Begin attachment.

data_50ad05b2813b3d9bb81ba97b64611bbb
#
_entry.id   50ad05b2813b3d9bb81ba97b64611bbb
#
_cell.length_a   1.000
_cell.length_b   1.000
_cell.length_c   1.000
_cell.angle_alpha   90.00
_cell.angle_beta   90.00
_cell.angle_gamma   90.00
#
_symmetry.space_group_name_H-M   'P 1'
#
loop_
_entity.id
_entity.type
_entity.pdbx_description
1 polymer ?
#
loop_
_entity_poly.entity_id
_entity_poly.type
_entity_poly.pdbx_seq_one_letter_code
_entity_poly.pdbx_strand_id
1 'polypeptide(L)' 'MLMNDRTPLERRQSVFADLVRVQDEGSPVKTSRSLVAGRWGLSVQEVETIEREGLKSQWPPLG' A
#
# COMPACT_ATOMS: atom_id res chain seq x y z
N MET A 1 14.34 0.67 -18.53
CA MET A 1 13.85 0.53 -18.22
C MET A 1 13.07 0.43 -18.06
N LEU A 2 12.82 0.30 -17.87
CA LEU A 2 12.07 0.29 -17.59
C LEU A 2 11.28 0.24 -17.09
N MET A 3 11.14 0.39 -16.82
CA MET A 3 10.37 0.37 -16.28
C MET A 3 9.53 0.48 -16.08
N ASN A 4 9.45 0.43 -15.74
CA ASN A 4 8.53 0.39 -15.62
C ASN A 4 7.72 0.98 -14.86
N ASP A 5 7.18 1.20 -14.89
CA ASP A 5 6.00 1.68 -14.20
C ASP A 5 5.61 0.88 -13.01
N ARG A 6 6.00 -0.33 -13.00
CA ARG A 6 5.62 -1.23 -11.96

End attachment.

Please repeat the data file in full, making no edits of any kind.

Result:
data_50ad05b2813b3d9bb81ba97b64611bbb
#
_entry.id   50ad05b2813b3d9bb81ba97b64611bbb
#
_cell.length_a   1.000
_cell.length_b   1.000
_cell.length_c   1.000
_cell.angle_alpha   90.00
_cell.angle_beta   90.00
_cell.angle_gamma   90.00
#
_symmetry.space_group_name_H-M   'P 1'
#
loop_
_entity.id
_entity.type
_entity.pdbx_description
1 polymer ?
#
loop_
_entity_poly.entity_id
_entity_poly.type
_entity_poly.pdbx_seq_one_letter_code
_entity_poly.pdbx_strand_id
1 'polypeptide(L)' 'MLMNDRTPLERRQSVFADLVRVQDEGSPVKTSRSLVAGRWGLSVQEVETIEREGLKSQWPPLG' A
#
# COMPACT_ATOMS: atom_id res chain seq x y z
N MET A 1 14.34 0.67 -18.53
CA MET A 1 13.85 0.53 -18.22
C MET A 1 13.07 0.43 -18.06
N LEU A 2 12.82 0.30 -17.87
CA LEU A 2 12.07 0.29 -17.59
C LEU A 2 11.28 0.24 -17.09
N MET A 3 11.14 0.39 -16.82
CA MET A 3 10.37 0.37 -16.28
C MET A 3 9.53 0.48 -16.08
N ASN A 4 9.45 0.43 -15.74
CA ASN A 4 8.53 0.39 -15.62
C ASN A 4 7.72 0.98 -14.86
N ASP A 5 7.18 1.20 -14.89
CA ASP A 5 6.00 1.68 -14.20
C ASP A 5 5.61 0.88 -13.01
N ARG A 6 6.00 -0.33 -13.00
CA ARG A 6 5.62 -1.23 -11.96